Duncan Phyfe Furniture
Duncan Phyfe furniture was a hugely popular style of furniture in nineteenth-century America.

History & Background

Phyfe was born in Scotland, and emigrated to Albany, New York at the age of 16 with his parents, and went to work as an apprentice to a cabinet maker. After making his way to New York City in 1792, he started his own business two years later in 1794, and went on to have over 100 employees.

Phyfe's work encompassed a broad range of styles, amongst them Regency, Empire and Federal, though Phyfe is best known for his simple styles, which were a reaction against the imported French styles of his era. He came to be known as one of the United States most sought after and affordable cabinet makers, as a result of his furniture being both affordable and high quality.

His best work is regarded by many as having been created between the years of 1800-1820. Phyfe's work is of such enduring resonance that it is available to vew in museums worldwide, as well as being included in The White House and several homes owned by the Classical American Homes Preservation Trust.

His cabinet-making shops in New York City occupied the numbers 168, 170, and 172 on Fulton Street in New York.

Guide for Collectors

In 1922, an exhibition of Phyfe's work was held at the Metropolitan Museum of Art in New York City, followed by a 1929 Loan Exhibition which helped to solidify his enduring popularity. Fourty-eight pieces of Duncan Phyfe furniture were featured.

Though Phyfe had been dead for many years (he died a wealthy man in 1854) his furniture received much praise, and has subsequently been highly valuable and much sought after by collectors.

Phyfe followed several styles, but his furniture normally strikes a fine balance, being heavy but refined. Early works were less ornate than later works, which were far more detailed and intricate, for instance including carved paws with brass for the feet of tables, or the legs curved and carved. Collectors of Phyfe's furniture are advised to look out for identifiers such as graceful, slender, often vase shaped pedestals underneath tables, and finely carved feet on chairs, tables and sofas.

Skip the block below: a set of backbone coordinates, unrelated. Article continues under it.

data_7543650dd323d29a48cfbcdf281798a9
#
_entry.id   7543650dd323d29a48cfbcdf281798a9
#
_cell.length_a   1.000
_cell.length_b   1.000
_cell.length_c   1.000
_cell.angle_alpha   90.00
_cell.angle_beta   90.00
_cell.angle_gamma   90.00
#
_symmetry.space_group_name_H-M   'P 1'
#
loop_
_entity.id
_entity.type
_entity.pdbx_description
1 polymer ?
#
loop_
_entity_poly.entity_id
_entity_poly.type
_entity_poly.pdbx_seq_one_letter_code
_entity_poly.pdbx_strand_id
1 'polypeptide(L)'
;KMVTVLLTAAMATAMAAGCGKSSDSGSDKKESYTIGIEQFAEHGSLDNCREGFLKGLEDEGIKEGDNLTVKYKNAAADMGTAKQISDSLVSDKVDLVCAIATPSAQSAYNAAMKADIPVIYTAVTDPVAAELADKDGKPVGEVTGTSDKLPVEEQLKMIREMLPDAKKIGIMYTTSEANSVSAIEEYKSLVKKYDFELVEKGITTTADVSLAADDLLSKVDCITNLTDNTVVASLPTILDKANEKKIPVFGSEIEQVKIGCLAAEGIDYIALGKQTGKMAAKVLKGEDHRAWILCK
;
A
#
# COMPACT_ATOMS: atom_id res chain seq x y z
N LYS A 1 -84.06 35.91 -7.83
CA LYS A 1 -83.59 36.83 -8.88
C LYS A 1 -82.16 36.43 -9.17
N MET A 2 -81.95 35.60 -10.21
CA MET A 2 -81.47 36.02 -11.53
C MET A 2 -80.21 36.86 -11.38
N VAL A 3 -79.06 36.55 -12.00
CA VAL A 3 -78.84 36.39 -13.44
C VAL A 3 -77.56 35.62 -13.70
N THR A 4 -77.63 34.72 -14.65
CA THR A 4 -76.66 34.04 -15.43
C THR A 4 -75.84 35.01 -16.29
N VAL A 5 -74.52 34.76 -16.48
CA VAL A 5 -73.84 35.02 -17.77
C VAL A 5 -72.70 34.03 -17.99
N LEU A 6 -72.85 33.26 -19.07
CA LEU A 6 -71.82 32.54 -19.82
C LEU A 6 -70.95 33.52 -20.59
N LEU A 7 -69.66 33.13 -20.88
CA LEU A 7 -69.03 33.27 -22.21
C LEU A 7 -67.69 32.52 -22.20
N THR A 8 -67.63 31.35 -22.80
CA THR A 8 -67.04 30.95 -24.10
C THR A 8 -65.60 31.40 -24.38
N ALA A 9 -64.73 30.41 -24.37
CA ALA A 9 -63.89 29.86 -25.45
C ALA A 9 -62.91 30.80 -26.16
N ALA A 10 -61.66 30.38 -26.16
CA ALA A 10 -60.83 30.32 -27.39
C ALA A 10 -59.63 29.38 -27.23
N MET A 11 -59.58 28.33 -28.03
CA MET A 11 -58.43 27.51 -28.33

Due to the age of the objects, which often date from the 1800s, collectors are also advised to make allowances for a certain degree of 'wear and tear'. Prices vary from piece to piece, from $100 upwards to thousands of dollars.

Value & Notable Auction Sales

Due to the objects collectability, Duncan Phyfe furniture has tremendous value and can reach a high price at auction. On 20th January 2002, a Federal inlaid and carved mahogany work table sold for $24900 at Sotheby's, whilst a pair of mahogany carved chairs sold for $1434.

Phyfe's furniture is available from numerous well-known auctioneers, and value tends to vary dependant on the item in question, with starting bids as low as $10 (for a mahogany foot stall, sold at DuMouchelles on 10th June 2005) or as high as $60000, for a carved mahogany desk and bookcase, sold at Sotheby's on 22nd June 2004. In January 2011, a mahogany dining table attributed to Phyfe sold at Sothebys auction house for £74,500.

See also

Main article: Duncan Phyfe Drop Leaf Dining Tables
main article: Duncan Phyfe antique buffets
main article: Duncan Phyfe dresser
Main article: Furniture
Main article: List of furniture makers
main article: Antiques

Latest News

Classic machines spanning over a century crossed the block in the sale at the Classic Motorcycle Mechanics Show.

The iconic bike was sold for a record price, even after it emerged another motorcycle had claims to be the genuine article.

The Impressionist & Modern Art sale in New York will include three important works by the French artist.

The sale in New York featured six rare examples which each achieved impressive six-figure results.

The company hosted the most successful sale of 20th Century Italian Art in history last week, totalling over £40 million.


Do you have a passion for collecting? You can help build the Wikicollecting community. Anyone can get involved - simply 'add a new page' or 'edit' an existing page.



Unless otherwise stated, the content of this page is licensed under Creative Commons Attribution-ShareAlike 3.0 License